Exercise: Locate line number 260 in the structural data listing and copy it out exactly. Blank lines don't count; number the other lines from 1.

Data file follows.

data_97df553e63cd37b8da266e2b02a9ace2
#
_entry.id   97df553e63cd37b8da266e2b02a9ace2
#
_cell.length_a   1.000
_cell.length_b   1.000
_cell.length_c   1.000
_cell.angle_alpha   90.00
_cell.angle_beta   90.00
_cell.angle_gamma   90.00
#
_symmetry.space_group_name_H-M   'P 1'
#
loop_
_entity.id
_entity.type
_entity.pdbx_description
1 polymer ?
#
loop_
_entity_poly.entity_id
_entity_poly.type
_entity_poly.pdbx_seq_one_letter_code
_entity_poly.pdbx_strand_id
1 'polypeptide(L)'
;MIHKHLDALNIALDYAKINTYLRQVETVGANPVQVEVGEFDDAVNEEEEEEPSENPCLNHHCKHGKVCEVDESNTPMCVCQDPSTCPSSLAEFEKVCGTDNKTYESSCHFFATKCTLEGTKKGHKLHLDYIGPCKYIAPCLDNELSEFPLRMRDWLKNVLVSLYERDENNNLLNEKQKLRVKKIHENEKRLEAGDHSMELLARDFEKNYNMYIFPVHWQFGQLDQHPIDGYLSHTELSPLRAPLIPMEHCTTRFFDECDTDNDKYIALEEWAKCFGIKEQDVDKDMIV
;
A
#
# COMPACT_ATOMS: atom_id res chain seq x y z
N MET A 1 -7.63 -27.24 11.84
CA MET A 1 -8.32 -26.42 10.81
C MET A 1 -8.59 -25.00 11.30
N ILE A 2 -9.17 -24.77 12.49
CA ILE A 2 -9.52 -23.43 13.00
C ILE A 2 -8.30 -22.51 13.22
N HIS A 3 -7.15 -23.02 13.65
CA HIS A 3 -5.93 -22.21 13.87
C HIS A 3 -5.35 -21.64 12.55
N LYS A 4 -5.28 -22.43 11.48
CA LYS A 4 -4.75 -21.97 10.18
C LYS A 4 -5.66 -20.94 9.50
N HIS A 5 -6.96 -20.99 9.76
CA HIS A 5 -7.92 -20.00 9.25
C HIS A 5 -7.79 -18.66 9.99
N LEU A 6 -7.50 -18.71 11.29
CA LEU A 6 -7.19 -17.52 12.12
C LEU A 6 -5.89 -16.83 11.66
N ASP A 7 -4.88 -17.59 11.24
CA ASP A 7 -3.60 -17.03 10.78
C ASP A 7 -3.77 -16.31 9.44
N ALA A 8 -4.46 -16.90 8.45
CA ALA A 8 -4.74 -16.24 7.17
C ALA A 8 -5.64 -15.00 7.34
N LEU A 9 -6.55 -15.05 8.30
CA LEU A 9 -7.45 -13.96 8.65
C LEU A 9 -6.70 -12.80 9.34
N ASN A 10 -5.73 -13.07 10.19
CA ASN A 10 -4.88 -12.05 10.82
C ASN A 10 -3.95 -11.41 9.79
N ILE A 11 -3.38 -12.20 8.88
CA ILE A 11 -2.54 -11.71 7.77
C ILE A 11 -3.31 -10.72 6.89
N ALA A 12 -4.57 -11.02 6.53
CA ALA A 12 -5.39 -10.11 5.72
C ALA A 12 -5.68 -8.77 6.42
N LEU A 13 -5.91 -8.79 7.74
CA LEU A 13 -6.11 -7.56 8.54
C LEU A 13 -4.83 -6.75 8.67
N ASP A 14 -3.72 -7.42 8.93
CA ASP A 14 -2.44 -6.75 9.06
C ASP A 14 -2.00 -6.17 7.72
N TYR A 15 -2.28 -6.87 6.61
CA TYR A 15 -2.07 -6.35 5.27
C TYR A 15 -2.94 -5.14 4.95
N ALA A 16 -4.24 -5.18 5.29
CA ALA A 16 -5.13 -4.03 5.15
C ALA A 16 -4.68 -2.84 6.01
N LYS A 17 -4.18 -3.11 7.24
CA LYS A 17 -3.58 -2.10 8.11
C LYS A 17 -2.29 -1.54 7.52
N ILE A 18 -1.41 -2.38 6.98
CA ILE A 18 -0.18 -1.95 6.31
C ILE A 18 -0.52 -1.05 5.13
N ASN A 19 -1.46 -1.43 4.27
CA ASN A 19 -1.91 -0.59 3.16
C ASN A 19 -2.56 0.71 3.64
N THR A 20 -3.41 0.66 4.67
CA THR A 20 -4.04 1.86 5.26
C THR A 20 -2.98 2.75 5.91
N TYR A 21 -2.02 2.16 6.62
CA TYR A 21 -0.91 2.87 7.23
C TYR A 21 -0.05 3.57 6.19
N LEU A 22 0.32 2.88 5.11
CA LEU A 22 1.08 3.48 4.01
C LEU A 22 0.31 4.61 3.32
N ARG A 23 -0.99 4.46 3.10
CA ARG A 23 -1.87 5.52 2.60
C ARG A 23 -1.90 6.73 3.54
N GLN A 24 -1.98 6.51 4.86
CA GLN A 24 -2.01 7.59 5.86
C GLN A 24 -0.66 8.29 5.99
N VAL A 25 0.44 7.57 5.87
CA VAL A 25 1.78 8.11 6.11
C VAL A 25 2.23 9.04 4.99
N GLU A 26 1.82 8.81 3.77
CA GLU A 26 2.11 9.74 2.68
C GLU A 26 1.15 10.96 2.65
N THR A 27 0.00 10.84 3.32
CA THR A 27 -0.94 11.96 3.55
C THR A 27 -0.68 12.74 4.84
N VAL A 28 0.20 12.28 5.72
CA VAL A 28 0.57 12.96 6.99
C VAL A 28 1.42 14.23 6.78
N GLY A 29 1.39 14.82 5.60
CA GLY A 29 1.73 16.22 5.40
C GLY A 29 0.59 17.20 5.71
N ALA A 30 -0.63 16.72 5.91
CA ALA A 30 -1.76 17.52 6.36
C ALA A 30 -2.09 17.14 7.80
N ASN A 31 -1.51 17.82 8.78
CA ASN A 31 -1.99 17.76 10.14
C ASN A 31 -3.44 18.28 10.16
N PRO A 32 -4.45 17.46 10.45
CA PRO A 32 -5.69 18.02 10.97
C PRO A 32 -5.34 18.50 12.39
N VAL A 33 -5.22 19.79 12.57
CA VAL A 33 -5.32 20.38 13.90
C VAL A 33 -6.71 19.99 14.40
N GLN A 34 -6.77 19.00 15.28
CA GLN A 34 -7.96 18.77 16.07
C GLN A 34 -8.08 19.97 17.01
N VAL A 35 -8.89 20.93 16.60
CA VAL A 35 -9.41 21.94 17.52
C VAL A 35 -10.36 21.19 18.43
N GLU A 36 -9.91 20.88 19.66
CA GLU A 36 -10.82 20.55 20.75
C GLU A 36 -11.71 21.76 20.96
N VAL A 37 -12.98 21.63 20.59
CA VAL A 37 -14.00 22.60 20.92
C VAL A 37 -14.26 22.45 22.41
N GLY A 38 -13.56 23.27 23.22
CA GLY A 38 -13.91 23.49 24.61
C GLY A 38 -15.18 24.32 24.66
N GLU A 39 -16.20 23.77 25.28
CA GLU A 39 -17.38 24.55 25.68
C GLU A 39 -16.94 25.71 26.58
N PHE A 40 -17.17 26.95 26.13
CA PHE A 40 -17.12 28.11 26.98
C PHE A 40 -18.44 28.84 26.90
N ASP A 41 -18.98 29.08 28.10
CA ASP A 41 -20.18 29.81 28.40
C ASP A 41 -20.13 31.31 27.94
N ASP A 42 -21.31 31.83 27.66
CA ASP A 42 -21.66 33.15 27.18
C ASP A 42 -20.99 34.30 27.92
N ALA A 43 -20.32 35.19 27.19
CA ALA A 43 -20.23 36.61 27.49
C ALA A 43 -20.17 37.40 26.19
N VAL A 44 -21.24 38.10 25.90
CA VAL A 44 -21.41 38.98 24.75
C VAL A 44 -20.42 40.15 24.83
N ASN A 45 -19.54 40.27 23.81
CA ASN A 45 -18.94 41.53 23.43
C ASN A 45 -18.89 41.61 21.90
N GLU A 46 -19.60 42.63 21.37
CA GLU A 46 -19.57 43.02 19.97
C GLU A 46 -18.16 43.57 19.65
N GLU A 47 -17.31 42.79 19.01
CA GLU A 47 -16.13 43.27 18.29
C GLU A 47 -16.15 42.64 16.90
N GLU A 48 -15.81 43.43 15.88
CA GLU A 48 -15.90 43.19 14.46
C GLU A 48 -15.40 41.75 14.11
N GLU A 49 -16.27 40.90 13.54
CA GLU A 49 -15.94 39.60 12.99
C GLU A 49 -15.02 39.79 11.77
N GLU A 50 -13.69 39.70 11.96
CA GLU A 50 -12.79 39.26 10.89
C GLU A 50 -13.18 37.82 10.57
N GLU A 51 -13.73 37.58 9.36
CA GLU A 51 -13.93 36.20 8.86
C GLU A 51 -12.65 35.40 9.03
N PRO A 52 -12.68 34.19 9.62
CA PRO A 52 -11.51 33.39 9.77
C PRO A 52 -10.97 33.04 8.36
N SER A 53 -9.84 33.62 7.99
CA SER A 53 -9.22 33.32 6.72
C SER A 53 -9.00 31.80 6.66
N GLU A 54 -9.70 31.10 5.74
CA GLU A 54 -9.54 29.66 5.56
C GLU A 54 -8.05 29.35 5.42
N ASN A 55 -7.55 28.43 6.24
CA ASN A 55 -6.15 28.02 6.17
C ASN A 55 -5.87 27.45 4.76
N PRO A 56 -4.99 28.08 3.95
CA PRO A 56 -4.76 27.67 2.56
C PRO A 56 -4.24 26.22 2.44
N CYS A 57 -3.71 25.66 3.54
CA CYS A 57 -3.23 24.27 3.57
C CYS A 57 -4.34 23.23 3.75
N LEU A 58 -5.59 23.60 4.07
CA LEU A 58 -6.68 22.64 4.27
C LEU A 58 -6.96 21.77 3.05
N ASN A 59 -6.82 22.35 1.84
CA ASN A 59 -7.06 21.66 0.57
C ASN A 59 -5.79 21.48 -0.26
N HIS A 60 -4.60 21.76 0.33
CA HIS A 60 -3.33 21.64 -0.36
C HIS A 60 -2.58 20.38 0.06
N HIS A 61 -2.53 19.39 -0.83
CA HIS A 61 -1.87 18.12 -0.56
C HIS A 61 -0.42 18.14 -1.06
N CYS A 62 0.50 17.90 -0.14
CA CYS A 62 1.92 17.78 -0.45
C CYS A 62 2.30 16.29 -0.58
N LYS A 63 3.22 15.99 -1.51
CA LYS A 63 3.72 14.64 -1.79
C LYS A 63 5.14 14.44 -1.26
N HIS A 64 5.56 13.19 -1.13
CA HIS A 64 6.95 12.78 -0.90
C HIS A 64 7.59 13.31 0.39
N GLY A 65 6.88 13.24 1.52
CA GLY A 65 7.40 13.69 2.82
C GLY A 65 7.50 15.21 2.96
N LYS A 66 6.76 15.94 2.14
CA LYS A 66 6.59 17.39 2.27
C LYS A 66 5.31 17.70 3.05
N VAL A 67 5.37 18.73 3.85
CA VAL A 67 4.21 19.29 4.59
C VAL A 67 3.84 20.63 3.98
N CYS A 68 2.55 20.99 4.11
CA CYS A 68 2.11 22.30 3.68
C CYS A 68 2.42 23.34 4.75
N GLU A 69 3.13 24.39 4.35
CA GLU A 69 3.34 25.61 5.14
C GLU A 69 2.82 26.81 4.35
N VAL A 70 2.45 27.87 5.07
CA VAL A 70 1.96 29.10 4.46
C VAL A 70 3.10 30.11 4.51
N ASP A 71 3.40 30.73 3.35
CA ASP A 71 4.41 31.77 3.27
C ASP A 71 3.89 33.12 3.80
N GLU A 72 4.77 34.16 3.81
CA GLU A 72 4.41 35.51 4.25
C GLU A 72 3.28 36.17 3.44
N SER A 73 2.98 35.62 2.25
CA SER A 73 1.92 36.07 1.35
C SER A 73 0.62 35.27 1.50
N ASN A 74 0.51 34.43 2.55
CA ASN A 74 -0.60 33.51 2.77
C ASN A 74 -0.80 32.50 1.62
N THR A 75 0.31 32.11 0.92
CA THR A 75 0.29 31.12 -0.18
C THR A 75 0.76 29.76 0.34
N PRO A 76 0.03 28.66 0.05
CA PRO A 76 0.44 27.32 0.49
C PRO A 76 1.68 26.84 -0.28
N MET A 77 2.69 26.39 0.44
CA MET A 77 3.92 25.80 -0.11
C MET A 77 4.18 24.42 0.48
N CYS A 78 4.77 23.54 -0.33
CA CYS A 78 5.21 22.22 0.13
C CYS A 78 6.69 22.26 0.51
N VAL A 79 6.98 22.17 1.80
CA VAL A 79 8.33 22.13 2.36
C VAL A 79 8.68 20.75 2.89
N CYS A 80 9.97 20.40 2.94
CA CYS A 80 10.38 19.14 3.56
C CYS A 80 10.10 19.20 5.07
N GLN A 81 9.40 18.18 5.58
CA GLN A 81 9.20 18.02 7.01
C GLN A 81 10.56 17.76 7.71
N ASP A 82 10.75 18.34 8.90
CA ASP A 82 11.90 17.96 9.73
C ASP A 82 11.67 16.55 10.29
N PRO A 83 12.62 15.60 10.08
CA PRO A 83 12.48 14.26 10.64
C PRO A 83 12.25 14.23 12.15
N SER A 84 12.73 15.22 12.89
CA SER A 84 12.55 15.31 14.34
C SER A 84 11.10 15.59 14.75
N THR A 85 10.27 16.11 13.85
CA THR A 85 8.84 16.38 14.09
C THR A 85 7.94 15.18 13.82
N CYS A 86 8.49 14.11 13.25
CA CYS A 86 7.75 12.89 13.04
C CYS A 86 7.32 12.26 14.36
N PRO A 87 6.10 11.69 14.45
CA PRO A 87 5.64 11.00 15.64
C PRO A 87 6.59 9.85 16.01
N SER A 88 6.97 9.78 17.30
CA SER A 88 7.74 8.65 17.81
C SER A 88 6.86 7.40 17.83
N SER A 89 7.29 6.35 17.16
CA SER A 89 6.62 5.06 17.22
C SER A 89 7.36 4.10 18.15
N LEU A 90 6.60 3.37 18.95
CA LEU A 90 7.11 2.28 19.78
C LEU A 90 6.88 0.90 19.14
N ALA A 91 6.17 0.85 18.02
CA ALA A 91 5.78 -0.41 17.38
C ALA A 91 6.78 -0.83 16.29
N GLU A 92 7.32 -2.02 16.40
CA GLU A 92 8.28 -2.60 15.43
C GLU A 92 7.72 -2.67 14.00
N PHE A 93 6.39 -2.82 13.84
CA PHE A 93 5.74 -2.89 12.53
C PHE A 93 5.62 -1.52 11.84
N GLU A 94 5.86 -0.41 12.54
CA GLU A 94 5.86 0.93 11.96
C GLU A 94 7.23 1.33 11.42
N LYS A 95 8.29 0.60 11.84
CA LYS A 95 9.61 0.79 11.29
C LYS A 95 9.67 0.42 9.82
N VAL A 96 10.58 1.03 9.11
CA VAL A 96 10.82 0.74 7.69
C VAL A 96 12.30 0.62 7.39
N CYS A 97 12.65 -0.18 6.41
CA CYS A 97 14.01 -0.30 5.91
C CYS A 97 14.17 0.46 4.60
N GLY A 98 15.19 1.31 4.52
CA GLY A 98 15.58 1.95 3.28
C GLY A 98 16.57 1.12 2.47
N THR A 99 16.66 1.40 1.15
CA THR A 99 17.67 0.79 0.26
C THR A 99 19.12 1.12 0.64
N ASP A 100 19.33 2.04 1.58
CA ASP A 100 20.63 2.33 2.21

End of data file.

CA MET A 77 3.92 25.80 -0.11